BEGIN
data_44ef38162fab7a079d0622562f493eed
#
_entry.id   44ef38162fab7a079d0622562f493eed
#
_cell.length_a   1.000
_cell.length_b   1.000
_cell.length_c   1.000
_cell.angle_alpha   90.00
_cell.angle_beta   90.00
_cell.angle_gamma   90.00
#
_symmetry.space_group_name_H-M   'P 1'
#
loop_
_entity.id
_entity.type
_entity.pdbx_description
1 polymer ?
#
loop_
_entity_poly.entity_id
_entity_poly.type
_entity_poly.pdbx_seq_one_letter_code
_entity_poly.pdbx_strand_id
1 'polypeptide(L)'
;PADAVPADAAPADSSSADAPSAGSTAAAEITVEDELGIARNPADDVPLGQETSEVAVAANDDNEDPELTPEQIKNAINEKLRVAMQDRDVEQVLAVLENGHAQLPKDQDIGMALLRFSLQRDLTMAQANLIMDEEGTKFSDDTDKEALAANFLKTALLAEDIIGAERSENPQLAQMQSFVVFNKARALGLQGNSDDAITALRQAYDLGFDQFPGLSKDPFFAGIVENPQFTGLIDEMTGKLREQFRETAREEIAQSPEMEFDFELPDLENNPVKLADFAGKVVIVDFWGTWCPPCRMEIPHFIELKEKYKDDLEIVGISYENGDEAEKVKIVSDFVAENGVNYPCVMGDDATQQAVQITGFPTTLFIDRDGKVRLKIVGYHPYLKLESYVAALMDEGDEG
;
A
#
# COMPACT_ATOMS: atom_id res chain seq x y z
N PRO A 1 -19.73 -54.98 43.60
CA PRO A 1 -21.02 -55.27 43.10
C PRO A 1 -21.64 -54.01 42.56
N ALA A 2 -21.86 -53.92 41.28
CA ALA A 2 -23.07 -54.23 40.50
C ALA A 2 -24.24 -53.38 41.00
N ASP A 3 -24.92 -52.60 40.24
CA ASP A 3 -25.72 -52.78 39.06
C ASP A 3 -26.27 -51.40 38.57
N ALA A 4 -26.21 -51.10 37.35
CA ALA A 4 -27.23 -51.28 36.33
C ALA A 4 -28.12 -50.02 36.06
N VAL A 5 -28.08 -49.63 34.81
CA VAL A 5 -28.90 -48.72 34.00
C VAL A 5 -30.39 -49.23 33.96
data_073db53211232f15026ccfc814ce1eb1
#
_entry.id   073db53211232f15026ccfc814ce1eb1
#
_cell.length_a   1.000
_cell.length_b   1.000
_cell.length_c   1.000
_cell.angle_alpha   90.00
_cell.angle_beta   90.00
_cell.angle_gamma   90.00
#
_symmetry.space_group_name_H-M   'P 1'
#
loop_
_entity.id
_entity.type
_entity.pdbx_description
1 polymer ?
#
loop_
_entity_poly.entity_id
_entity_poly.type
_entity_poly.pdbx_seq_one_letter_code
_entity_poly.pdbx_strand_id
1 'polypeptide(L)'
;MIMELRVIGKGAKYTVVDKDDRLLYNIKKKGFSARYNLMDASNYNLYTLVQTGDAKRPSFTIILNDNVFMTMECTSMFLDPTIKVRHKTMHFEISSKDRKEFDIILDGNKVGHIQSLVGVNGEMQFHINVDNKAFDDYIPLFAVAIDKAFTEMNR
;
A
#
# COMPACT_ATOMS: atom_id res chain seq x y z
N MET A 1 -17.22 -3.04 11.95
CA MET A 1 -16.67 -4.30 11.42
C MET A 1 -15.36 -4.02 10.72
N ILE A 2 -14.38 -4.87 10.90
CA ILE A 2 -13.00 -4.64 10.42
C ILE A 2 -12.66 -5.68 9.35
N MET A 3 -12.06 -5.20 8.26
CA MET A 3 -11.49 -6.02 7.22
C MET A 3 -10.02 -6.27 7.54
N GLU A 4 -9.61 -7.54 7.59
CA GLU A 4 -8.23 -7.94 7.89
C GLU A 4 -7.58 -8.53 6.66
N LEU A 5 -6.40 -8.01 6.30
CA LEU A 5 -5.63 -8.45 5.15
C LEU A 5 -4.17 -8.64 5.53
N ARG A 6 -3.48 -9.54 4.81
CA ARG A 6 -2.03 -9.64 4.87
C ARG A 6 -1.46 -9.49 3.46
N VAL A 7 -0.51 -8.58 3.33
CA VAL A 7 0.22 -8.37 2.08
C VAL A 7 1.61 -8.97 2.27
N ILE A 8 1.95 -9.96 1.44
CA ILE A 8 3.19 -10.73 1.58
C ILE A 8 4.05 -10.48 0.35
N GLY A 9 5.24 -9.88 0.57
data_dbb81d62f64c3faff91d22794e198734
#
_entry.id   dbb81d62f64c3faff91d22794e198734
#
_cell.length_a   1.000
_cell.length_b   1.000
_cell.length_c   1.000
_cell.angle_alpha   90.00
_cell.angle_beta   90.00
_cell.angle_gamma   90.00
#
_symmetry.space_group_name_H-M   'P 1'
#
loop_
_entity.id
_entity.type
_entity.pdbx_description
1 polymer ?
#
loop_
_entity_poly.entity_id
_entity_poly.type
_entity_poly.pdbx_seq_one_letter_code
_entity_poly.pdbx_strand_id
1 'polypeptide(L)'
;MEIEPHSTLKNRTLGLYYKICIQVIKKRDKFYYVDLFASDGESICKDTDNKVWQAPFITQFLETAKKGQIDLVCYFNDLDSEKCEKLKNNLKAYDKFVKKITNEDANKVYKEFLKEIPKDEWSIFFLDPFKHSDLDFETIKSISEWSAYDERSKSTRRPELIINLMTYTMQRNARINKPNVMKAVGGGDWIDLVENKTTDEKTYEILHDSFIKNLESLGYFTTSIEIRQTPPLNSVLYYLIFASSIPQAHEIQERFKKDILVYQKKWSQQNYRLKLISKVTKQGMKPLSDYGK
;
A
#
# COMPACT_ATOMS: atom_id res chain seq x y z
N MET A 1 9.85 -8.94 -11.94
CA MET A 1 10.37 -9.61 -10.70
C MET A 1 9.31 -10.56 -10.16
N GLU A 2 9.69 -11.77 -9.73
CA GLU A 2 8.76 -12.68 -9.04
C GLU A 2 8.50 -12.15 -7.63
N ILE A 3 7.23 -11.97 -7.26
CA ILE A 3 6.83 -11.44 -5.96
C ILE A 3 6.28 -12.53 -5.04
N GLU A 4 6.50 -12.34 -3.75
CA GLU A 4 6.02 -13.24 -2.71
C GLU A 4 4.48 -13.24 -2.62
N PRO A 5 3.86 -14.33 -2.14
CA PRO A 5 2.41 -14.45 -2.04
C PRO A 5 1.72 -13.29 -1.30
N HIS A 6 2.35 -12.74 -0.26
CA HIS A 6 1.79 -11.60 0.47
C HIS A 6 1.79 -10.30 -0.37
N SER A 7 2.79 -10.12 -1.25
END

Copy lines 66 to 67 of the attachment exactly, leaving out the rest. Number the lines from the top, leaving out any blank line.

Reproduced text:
_entity_poly.entity_id
_entity_poly.type